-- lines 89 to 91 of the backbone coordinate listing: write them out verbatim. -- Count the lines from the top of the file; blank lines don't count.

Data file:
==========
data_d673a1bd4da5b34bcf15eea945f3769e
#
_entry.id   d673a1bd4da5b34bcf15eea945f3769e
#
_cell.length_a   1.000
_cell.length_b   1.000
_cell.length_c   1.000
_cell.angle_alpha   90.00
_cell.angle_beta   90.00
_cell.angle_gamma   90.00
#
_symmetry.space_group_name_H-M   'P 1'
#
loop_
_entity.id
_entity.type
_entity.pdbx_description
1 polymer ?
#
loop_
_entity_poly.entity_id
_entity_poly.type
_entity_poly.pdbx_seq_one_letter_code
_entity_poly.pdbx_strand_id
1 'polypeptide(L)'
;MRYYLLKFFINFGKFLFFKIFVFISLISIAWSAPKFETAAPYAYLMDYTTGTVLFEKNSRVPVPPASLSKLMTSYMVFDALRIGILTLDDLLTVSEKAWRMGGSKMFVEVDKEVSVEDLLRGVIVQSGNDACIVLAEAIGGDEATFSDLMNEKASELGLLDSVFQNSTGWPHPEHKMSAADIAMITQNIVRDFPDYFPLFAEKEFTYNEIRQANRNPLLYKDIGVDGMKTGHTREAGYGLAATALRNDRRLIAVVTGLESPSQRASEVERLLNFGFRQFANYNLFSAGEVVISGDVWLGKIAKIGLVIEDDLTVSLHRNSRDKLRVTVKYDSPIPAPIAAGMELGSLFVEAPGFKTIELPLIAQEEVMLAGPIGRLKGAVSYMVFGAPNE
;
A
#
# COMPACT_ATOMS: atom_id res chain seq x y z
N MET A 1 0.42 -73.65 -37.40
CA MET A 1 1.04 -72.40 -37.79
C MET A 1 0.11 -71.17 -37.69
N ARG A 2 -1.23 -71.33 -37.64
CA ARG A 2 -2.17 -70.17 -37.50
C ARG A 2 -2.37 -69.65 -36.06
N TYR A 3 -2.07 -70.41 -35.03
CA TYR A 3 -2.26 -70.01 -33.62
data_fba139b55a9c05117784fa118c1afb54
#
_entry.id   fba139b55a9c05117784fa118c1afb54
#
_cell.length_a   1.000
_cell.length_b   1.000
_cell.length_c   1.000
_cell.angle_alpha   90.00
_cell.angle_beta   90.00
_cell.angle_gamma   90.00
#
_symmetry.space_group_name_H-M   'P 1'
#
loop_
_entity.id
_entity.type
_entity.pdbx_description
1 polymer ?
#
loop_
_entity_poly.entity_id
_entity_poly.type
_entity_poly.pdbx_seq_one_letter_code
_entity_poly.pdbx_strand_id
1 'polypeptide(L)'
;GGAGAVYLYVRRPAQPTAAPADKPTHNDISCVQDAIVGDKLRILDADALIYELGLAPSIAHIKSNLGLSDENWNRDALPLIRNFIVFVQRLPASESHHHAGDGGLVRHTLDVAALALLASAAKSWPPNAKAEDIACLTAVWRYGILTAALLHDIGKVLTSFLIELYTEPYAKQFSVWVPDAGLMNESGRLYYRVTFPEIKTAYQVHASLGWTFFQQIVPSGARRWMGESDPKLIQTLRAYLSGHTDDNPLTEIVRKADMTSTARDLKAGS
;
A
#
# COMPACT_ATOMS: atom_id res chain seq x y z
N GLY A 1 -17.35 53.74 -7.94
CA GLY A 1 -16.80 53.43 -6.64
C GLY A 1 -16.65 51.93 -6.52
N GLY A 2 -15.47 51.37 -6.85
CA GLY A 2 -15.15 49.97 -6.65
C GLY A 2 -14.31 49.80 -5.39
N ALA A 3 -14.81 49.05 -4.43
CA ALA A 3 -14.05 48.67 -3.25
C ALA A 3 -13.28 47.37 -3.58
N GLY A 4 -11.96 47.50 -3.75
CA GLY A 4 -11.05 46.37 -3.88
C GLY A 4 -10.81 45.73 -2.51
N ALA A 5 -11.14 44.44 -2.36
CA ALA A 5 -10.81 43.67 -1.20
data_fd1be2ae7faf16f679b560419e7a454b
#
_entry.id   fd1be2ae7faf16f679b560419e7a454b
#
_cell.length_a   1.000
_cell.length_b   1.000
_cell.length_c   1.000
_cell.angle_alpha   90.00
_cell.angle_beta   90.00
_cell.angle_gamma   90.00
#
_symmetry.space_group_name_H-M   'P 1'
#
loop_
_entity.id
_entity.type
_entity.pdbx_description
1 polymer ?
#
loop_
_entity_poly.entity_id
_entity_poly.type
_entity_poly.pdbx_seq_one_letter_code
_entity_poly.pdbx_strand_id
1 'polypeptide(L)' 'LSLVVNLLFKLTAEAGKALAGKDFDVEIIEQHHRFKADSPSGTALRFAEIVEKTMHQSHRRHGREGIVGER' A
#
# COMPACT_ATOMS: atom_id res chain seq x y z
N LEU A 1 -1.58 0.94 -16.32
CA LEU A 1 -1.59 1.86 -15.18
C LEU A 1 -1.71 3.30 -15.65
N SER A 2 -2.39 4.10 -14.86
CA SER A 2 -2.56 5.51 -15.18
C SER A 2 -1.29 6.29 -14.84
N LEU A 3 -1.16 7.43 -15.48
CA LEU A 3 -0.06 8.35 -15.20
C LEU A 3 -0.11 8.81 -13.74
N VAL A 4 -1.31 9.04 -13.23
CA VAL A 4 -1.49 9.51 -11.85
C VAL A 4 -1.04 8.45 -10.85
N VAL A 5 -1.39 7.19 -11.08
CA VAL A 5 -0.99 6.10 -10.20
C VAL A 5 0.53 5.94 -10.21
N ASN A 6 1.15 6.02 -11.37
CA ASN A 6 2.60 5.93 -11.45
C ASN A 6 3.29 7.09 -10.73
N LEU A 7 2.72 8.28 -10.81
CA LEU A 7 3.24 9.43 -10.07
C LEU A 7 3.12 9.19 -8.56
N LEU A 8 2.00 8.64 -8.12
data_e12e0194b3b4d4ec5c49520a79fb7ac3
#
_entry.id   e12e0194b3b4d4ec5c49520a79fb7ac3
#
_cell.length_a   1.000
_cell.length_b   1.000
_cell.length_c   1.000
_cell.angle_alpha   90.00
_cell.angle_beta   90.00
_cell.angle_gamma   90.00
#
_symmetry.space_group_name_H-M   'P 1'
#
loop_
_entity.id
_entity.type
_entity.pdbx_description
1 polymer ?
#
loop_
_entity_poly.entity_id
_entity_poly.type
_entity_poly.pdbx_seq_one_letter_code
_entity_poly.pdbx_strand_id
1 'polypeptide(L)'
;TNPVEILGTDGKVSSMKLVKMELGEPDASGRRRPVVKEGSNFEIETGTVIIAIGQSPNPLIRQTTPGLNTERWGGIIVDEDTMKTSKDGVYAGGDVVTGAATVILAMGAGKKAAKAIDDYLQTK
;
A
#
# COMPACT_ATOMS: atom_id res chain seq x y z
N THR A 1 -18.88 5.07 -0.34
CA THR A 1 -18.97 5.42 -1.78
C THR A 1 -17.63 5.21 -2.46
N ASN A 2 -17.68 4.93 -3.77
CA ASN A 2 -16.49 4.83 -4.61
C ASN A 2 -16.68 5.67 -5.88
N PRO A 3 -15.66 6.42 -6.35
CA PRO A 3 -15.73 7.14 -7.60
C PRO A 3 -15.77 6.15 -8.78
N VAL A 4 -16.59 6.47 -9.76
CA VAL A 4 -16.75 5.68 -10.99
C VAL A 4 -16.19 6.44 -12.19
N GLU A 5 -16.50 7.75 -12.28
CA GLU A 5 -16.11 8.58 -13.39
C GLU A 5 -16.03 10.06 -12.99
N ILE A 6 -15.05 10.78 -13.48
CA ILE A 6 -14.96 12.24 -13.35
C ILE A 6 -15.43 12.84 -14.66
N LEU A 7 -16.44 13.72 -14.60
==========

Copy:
_cell.length_c   1.000
_cell.angle_alpha   90.00
_cell.angle_beta   90.00